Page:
One of the annoyances of home ownership is regular roof maintenance like repairs, sealing, cleaning, or replacing roofing materials. Metal roofing eliminates most of these hassles. After installation, metal roofs require little routine maintenance other than occasional cleaning or inspection. They don’t need regular repairs, seals, paints, treatments, etc., as other roofing does. The set-it-and-forget-it quality of metal roofing is appealing to tiny homeowners who want a lasting, low-maintenance roof.
The biggest downside of metal roofing is its high initial cost. Buying the roofing material itself is comparable to or marginally more expensive than asphalt or slate. However, hiring a contractor to properly install metal roofing costs significantly more than roofers installing typical shingle or tile roofing. This is because extra skill and training are required for proper metal roof installation. The overall cost of installing a new metal roof can be 2 to 3 times more expensive upfront compared to other roofing options.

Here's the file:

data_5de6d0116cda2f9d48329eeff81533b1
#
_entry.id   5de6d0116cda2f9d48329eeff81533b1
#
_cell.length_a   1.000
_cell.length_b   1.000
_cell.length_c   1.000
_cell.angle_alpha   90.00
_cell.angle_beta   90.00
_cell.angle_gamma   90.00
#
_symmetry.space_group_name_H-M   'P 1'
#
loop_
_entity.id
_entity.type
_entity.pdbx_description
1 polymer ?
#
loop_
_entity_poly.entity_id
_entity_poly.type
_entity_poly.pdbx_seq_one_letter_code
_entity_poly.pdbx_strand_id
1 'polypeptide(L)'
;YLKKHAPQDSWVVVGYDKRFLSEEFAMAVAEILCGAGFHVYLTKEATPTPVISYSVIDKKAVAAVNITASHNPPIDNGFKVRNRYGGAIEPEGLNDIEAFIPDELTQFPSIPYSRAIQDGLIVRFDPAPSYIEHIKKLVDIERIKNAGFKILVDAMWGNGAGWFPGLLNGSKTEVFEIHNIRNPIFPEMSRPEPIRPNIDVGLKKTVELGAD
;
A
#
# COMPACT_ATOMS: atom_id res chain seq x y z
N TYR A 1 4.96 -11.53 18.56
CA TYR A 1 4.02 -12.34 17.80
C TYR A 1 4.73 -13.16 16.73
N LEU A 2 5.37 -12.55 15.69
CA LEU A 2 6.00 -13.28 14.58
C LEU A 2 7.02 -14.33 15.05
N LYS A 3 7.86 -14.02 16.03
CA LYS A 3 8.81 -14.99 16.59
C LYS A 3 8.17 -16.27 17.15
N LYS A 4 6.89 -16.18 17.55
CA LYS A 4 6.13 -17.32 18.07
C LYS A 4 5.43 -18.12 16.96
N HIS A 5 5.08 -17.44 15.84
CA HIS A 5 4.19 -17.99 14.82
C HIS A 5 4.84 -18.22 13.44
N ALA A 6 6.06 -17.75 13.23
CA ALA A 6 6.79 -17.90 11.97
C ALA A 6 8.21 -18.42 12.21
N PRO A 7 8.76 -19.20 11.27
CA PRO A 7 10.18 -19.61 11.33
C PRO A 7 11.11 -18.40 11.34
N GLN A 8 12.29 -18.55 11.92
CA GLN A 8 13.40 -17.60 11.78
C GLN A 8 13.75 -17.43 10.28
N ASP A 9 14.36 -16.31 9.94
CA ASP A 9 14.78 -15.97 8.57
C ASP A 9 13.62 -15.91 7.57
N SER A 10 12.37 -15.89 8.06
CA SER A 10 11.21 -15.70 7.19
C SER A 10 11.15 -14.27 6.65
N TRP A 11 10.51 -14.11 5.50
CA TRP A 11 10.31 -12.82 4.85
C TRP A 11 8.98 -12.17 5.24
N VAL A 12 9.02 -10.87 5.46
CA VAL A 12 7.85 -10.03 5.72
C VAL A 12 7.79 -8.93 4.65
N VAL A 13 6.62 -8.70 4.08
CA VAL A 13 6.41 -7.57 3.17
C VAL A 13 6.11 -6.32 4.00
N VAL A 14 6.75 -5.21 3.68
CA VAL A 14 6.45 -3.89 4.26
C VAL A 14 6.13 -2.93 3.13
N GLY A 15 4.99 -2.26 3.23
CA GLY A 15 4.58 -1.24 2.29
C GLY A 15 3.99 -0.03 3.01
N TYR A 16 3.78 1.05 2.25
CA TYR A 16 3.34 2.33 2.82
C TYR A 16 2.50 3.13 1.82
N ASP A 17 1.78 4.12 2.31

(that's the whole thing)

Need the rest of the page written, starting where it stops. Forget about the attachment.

Rain, hail, and other weather events can create a loud, tin-sounding clanging noise on metal roofs. This may not bother some tiny house owners, but for those wanting a quieter environment, metal roofs can be disruptive. Adding extra insulation when installing the metal roof can help dampen noise. But some noise is inherent to metal roofs. Noise is less of an issue in standalone tiny homes but a larger consideration for tiny homes used as accessory dwelling units (ADUs) in cities.